September 26, 2003

Organizers of 2003 Challenge Bibendum report gains on many technology fronts

Sonoma, California – The 2003 Challenge Bibendum ended on Thursday, and the organizers reported progress on a variety of technology fronts.

“One thing is clear, there are many choices for environmentally positive transportation,” said Gerard Fresson, director of the International Technical Committee for Challenge Bibendum. “One can find in each category vehicles that are achieving excellent levels in emissions, noise and fuel economy — without compromising performance or safety measures.”

Like past editions of the Challenge Bibendum, a wide range of energy and propulsion systems were represented; but this year, the distribution of technologies was markedly different. Hydrogen powered cars (fuel cells and ICEs), diesels and several hybrid technologies dominated the field for the 2003 competition. This compares with 2002 when compressed natural gas (CNG), liquid natural gas (LNG) and electric vehicles pre-dominated.

2003 also saw the addition of commercial vehicles — heavy-duty trucks and buses — to the Challenge Bibendum competition. “We have made an important start in integrating commercial vehicles into the competition,” said Patrick Oliva, director, Challenge Bibendum. “It is a crucial component of road mobility and an area in which environmental technologies are quickly emerging.”

Competing commercial vehicles represented a 50/50 split between trucks and buses. One major development was the ability of some commercial vehicles to achieve excellent results with zero emissions.

Thirty-two competition vehicles received Gold Awards for emissions levels. This represents all of the different technologies involved in the evaluation from electric vehicles to internal combustion gasoline engines. The Gold Award corresponds to SULEV rankings by California and U.S. standards — achieving zero or near-zero emissions.

Less noise pollution is another goal of sustainable mobility and the participants at the 2003 Challenge Bibendum are achieving that goal. Six vehicles earned Gold Awards and 16 vehicles earned Silver Awards.

The Noise Award winners represent seven different energy sources and propulsion systems from twelve different participants. Thirteen of the noise winners are production vehicles, meaning consumers can choose quieter running vehicles today that can positively impact the noise pollution in their communities.

“Participating internal combustion engines as well as fuel cell vehicles and electric battery cars are producing a fraction of the noise generated by the average car on the road today,” said Jeff Hidde, technical director for the 2003 Challenge Bibendum.

In the Fuel Economy competition, once again a wide range of technologies and energy sources achieved excellent results. “This is not surprising,” said Fresson. “When you give engineers a chance to utilize a variety of technologies, the results converge with the same energy efficiency.”

In the performance tests, seven percent of competing vehicles earned a Gold Award for Slalom. And all of these were internal combustion engines.

Frontal Crash Impact Safety is the newest addition to the Challenge Bibendum evaluations and the results produced excellent news in regards to vehicle safety. Thirty-five percent of production vehicles received an excellent ranking for Frontal Crash Impact Safety. An additional 60 percent received good results. “These advanced technology vehicles are in the upper end of the market when it comes to crash safety,” said Patrick Oliva. “This proves that one need not compromise vehicle integrity to achieve environmental goals.”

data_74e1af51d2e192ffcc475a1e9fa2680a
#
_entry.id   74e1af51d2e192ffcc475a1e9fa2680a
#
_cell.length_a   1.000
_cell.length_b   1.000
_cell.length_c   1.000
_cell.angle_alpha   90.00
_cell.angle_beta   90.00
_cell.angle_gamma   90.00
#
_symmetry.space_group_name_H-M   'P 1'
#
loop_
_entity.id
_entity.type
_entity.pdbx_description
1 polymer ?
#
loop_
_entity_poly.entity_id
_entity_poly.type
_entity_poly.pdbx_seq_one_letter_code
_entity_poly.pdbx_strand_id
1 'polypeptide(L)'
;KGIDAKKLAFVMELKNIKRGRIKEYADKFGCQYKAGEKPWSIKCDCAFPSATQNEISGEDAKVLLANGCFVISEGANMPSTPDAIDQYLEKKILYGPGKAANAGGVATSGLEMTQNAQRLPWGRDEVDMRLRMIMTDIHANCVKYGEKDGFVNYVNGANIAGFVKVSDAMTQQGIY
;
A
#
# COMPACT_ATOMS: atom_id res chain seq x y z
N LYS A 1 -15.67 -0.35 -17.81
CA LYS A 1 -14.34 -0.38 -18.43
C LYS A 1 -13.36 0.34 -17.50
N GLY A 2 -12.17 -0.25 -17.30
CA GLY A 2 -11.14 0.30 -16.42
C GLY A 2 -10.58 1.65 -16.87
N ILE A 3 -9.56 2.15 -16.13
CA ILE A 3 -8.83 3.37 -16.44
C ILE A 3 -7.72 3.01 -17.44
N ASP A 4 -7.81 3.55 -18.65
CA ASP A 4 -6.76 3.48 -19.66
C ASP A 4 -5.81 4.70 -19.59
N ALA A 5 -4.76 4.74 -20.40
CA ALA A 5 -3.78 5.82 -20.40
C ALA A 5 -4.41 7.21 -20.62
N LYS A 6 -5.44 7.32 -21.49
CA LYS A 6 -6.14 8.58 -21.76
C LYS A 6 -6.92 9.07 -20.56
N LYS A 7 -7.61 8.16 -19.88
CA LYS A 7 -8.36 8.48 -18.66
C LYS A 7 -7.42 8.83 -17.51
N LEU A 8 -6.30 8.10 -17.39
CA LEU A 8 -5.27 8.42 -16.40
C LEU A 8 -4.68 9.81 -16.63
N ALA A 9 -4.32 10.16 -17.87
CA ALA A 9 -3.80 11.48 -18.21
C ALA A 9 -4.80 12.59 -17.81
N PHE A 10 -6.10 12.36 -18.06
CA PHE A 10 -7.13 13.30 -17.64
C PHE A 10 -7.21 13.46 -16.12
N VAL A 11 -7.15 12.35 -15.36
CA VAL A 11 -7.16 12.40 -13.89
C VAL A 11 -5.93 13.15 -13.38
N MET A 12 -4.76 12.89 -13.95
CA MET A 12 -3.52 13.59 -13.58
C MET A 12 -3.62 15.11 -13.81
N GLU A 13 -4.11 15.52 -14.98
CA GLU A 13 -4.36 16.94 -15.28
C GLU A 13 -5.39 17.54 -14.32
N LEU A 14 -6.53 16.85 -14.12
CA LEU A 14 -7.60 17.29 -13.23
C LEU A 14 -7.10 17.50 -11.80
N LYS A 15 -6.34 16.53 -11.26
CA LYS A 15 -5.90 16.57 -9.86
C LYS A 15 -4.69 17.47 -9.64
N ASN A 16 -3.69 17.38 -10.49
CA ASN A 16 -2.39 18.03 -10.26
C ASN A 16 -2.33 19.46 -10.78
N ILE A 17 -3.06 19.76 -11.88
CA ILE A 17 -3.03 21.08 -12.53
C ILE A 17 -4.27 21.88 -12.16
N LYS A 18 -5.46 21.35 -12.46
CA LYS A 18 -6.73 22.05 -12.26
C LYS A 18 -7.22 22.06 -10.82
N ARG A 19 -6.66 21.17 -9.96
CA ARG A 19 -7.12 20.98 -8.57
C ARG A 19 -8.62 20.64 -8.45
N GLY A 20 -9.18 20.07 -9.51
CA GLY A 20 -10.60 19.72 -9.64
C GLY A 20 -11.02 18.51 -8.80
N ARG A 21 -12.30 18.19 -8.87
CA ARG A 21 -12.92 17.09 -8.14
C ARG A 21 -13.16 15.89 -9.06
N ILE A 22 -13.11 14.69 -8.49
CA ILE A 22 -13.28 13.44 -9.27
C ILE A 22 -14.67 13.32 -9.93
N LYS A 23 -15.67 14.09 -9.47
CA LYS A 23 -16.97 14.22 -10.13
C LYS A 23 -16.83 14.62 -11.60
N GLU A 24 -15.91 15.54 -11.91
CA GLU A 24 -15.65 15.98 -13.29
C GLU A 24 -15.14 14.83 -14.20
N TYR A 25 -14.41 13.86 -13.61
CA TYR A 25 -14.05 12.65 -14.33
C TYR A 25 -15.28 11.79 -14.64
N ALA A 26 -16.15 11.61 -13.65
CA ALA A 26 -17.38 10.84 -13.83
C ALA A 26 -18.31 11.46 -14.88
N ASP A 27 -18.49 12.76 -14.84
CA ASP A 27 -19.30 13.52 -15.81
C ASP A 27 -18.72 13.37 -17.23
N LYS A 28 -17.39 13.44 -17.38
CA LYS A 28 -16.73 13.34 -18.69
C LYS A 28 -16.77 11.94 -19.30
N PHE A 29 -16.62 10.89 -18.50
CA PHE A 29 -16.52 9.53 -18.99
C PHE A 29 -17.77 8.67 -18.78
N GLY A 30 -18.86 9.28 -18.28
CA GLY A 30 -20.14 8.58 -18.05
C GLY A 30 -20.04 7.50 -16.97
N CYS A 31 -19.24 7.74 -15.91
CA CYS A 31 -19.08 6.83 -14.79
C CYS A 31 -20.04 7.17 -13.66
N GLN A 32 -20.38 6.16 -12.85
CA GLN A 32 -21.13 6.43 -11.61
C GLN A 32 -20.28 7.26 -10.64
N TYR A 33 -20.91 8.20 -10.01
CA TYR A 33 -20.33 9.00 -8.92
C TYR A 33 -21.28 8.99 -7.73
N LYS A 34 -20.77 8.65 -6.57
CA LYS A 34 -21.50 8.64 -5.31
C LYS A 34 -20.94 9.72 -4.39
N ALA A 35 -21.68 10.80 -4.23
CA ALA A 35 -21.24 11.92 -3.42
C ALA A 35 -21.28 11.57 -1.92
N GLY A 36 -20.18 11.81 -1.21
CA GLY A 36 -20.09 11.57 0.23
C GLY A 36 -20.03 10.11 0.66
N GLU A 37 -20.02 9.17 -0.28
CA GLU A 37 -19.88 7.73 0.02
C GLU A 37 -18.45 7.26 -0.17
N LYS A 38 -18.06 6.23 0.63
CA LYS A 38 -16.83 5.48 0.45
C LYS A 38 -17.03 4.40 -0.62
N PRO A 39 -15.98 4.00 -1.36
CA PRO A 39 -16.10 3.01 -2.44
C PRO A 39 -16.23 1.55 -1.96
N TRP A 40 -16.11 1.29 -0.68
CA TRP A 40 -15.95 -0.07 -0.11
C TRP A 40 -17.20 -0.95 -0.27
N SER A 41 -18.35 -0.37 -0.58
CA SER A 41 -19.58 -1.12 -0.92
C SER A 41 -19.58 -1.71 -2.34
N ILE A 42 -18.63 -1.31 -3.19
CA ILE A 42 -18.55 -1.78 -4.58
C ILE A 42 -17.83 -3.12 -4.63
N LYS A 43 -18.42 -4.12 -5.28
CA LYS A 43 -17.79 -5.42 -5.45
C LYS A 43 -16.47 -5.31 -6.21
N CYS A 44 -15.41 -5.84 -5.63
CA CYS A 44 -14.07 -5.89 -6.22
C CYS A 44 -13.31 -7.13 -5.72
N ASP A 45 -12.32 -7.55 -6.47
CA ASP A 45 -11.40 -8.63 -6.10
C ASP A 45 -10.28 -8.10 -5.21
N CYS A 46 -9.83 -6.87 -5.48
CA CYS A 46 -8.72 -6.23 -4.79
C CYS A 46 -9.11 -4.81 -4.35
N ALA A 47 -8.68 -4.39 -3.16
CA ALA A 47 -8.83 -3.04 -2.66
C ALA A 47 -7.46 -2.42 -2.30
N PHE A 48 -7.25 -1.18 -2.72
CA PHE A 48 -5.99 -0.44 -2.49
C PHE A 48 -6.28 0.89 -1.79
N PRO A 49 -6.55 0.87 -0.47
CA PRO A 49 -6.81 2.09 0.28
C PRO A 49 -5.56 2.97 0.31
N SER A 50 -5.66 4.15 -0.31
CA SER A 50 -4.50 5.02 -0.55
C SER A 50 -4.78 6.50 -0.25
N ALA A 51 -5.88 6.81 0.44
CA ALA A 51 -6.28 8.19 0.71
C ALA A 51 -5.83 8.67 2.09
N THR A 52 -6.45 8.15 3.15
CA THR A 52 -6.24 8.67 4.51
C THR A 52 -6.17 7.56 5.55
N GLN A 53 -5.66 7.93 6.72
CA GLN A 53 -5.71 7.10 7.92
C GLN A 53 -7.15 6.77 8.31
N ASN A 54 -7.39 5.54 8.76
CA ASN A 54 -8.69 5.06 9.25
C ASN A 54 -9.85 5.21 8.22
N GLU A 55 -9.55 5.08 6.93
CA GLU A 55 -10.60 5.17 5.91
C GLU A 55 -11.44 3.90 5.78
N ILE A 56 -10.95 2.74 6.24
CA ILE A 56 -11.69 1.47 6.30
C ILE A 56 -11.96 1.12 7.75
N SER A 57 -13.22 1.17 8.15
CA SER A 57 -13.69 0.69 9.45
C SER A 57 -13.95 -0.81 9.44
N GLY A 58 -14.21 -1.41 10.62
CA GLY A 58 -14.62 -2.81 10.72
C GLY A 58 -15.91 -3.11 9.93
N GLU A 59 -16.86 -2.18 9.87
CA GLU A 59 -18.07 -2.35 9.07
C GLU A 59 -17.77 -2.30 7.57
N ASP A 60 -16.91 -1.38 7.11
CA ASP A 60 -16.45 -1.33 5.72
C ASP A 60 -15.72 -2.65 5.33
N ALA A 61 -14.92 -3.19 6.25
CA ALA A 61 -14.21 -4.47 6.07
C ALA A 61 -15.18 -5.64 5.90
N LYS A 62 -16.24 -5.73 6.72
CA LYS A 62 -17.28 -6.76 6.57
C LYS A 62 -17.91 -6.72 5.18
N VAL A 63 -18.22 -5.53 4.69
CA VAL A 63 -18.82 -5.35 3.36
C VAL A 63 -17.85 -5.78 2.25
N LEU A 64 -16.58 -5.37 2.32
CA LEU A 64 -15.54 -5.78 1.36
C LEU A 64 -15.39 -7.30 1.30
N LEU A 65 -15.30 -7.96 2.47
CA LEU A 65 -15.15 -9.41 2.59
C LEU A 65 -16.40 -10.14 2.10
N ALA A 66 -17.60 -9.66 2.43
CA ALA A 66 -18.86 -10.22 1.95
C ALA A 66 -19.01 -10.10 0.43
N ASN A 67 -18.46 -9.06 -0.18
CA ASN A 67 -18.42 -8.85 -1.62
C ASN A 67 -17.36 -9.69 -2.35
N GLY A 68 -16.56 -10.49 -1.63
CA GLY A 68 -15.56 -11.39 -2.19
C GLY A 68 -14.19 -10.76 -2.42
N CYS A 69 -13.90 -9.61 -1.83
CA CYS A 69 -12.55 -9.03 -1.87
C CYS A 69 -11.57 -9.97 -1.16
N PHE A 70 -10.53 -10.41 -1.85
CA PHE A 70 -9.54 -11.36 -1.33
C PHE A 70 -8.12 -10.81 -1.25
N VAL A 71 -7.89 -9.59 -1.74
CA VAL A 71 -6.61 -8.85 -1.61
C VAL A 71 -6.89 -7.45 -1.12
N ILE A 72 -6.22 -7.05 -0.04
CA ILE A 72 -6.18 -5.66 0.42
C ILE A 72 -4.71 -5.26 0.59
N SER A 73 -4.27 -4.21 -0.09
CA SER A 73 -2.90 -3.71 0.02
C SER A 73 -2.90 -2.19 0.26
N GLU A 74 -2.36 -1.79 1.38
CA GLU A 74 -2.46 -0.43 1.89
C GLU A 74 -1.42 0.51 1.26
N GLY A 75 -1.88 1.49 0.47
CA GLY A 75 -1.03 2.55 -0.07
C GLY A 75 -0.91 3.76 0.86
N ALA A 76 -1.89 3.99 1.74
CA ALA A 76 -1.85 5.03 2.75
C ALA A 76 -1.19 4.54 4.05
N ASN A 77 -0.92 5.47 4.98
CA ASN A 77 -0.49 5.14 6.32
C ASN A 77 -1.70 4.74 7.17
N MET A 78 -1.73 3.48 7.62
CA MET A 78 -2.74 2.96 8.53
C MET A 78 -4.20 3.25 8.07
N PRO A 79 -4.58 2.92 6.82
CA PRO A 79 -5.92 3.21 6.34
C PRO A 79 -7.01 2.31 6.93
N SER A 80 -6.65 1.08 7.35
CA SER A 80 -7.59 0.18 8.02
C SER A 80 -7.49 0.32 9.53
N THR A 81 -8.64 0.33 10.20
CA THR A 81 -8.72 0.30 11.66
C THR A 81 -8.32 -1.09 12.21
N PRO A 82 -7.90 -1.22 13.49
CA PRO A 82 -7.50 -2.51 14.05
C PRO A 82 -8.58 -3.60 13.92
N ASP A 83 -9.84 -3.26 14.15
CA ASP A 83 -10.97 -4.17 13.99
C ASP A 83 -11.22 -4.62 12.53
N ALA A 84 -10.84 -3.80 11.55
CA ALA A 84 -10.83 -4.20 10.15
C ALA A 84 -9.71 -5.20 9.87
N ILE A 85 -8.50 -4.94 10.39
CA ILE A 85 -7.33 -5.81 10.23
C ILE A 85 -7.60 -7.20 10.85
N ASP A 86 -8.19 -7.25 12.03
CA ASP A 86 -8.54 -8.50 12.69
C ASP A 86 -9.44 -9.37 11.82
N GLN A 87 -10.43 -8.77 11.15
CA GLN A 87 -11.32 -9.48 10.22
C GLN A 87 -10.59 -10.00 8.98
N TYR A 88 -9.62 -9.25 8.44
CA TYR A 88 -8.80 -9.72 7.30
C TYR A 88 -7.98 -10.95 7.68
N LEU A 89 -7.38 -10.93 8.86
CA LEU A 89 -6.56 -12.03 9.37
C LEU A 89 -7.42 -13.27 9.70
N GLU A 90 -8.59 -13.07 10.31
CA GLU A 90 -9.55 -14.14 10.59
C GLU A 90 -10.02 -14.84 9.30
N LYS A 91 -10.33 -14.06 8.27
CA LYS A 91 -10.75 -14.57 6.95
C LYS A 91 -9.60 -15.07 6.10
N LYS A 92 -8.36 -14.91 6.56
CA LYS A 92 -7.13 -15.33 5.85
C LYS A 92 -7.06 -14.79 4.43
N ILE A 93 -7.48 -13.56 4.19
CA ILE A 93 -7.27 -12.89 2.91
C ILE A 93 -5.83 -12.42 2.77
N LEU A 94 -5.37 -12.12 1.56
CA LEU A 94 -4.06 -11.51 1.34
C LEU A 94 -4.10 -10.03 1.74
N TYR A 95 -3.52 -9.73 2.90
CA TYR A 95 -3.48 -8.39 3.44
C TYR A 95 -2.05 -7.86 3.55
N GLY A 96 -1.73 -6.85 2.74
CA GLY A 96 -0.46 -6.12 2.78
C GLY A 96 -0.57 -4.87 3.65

“Overall, the progress towards sustainable mobility by all of the participating technologies and energy sources is very impressive,” said Oliva. “There is no single choice, no one path alone to achieving our ultimate goal of environmentally-positive road transportation that is enjoyable to drive and safe for drivers and passengers. Each year, the variety of technologies and creative innovations displayed offer proof that sustainable mobility is within our grasp.”

In addition to the competition at Challenge Bibendum, an International Design Jury also selects passenger vehicles for design awards. There are two Design Award categories — production passenger and prototype passenger vehicle. Each category consists of two awards — one for style innovation and one for technical integration, for a total of four design awards.

The 2004 Toyota Prius was awarded both the Style Advancement Award and the Technical Integration Award for production vehicles. The 2002 DaimlerChrysler Mercedes-Benz F-Cell A-Class was awarded both the Style Advancement Award and the Technical Integration Award for prototype vehicles. Each of these cars received the unanimous vote of the judges for both awards in their category. This was based on each vehicle’s superior achievement in both style and integration of technology.

The Style Advancement Award is given for the highest quality demonstration of vehicle design, keeping in mind respect for the environment. The Technical Integration Award recognizes that seamless integration of advanced technologies into the design of the vehicle. The integration of new technologies should be used to enhance the amenities, interior and cargo space, and overall vehicle aesthetics.

All of the Gold and Silver Awards earned during the 2003 Challenge Bibendum competition were presented to the winning teams on Thursday evening during the Awards Banquet in San Francisco, California.

Complete details on the results of all the testing are available at

Challenge Bibendum, created and organized by Michelin, the event brings together all participants in the transportation industry to highlight and discuss the progress being made towards sustainable mobility and environmentally positive transportation.

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